Heat olive oil in a pan, add 2 cloves of crushed garlic, pinch of chilli flakes and saute for a minute or two until oil is fragrant with garlic and chillis. Then add handful of chopped mushrooms, season with salt & pepper and cook for a few minutes until the mushrooms have released all their juices. Then add 2 large tomatoes chopped, season with fresh or dried basil and cook for 5 more minutes until tomatoes have softened. If tomatoes aren't very juicy, please feel free to add 1/4C water along-with tomatoes to create "sauce". 

Finishing Touches:
To serve: add creamy polenta to a small pan or bowl. Then laddle some sauce and drizzle with a good quality truffle oil (or just regular olive oil if no truffle oil at hand) and finish with some finely chopped basil. 

Eat while warm and enjoy!  

Monday, December 24, 2018

Happy Holidays - Holiday Baking!

It is that time of the year again - when homes everywhere are adorning beautiful Christmas trees dazzling with twinkling lights, cherishing family memories over the years as pretty ornaments. Love and laughter of friends and family is everywhere. And the tiny kitchens and ovens become stars of the homes churning out wonderful dishes and wafting beautiful baking aromas that are so reminiscent of the holidays!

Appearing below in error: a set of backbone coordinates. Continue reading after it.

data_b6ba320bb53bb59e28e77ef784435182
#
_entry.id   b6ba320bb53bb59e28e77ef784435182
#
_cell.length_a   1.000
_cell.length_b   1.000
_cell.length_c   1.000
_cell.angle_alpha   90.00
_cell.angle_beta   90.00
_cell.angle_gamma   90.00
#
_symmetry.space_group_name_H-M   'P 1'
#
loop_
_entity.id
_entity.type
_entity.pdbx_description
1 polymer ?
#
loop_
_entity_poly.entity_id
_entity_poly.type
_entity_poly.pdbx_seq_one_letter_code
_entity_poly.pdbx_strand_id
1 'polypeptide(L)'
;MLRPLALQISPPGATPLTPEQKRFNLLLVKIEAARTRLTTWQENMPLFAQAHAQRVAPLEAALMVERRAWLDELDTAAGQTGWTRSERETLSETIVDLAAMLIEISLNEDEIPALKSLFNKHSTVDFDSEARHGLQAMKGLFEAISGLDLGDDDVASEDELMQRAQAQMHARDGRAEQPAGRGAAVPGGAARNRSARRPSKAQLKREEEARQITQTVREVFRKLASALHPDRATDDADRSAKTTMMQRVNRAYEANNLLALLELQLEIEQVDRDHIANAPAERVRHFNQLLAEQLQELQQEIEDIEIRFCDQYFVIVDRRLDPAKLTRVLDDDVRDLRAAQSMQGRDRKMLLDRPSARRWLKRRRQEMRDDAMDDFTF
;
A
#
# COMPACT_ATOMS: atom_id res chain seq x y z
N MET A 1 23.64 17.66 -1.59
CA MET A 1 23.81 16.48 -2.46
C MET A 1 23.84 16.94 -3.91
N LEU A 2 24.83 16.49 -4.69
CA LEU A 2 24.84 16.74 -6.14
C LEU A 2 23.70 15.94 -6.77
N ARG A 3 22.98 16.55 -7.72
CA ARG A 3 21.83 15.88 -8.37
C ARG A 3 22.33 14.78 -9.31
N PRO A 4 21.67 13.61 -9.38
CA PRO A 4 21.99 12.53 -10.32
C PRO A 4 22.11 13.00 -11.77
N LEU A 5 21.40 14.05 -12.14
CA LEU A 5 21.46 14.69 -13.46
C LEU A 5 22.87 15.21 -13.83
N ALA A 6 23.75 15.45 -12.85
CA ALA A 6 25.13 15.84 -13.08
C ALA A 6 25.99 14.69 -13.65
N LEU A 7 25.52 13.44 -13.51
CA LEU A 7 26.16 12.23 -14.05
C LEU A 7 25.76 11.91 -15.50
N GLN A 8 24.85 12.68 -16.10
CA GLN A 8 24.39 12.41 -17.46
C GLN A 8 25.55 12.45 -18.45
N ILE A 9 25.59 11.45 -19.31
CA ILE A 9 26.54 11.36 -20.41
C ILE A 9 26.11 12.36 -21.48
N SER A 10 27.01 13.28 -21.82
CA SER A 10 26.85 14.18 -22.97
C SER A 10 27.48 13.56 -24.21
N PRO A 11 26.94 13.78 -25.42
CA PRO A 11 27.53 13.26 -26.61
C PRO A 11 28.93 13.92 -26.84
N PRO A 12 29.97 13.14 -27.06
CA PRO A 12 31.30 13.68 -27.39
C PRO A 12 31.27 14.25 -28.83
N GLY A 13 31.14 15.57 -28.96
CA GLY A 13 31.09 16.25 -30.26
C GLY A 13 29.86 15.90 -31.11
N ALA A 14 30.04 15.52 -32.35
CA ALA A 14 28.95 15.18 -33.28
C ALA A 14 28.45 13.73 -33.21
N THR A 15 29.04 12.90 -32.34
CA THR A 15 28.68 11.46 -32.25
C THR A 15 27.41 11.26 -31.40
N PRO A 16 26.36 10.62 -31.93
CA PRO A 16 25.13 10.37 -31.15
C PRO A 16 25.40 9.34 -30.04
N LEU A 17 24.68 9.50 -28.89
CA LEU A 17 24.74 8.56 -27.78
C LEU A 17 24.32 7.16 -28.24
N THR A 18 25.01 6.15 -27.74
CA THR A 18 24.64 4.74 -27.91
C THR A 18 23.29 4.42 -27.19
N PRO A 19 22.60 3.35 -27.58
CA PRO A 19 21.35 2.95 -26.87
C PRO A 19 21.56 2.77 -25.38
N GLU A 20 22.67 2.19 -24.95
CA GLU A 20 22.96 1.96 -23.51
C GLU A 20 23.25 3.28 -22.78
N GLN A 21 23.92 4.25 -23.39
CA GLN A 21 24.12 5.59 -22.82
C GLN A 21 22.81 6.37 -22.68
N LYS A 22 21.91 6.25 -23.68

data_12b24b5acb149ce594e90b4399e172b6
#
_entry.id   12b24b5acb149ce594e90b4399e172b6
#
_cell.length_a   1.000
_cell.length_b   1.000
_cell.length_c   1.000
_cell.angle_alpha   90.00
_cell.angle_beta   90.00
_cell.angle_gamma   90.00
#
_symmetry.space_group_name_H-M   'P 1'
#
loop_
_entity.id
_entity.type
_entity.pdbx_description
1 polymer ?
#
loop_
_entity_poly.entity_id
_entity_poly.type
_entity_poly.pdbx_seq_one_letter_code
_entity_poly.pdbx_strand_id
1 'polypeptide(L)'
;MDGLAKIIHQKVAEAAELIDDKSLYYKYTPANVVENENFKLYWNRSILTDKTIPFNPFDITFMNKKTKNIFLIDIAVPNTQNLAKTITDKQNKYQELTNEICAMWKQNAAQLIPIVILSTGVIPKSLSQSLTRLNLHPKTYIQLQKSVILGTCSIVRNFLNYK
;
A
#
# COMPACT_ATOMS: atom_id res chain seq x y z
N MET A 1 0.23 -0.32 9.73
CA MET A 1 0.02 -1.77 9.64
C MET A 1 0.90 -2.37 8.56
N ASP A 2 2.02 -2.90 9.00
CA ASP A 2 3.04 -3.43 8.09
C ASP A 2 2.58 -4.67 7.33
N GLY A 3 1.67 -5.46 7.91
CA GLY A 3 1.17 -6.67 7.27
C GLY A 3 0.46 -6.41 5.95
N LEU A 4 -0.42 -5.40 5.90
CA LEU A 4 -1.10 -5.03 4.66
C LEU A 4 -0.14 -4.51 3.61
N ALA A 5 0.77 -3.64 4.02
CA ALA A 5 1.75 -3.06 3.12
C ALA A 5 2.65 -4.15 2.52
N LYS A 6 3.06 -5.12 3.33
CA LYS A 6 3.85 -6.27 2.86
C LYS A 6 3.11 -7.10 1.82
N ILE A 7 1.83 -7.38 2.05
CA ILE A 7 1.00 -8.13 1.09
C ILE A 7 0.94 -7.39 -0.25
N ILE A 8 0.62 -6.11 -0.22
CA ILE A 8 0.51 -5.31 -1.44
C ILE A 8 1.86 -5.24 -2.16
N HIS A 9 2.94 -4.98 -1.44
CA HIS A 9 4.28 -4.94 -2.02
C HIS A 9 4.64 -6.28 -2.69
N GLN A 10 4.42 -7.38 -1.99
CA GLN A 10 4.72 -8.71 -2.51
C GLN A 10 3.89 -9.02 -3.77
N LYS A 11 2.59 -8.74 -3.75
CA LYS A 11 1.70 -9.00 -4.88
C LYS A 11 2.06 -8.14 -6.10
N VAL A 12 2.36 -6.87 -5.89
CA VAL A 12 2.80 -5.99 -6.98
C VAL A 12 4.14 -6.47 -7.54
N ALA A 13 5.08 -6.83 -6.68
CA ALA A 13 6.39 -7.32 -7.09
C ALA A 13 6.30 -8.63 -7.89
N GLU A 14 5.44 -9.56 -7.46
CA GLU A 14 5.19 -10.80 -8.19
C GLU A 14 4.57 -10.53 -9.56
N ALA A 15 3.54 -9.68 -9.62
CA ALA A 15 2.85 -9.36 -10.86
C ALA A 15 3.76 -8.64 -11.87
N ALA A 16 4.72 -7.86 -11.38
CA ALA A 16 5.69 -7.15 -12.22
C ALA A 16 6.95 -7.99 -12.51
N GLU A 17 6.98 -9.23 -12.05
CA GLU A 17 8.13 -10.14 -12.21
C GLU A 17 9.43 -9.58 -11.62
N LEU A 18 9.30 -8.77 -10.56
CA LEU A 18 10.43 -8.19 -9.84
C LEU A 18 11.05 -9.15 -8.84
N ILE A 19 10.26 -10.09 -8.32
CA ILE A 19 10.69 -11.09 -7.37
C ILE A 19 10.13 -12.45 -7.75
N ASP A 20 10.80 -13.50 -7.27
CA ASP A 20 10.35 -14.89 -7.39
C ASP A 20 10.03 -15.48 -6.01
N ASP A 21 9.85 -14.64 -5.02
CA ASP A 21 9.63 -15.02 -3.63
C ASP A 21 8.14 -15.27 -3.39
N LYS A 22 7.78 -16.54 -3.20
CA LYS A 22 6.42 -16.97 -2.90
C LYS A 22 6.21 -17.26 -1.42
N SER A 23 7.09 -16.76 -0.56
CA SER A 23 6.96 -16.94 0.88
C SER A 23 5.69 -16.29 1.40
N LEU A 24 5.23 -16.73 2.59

When my daughter turned two, we started an annual Christmas Eve cookie baking tradition - we don't have many traditions in our house, but we have that one and we have been on it year after year. As a toddler, all she could do was lick the dough and be the eager taster - but now, she helps select recipes, makes dough and takes charge of decorating half the batch. 

Life gets soo busy and stressful year around that I have really come to cherish these small pleasures and tiny moments of baking together on Christmas Eve!

We rarely bake cookies otherwise in the whole year, so it's something we both eager look forward to just as December rolls in.

This year we made 3 cookies:
  1. Simple sugar cookies which we decorated with icing. 
  2. Gingerbread cookies
  3. For grown-ups of the house, a fresh batch of almond biscotti to dip into afternoon tea or coffee.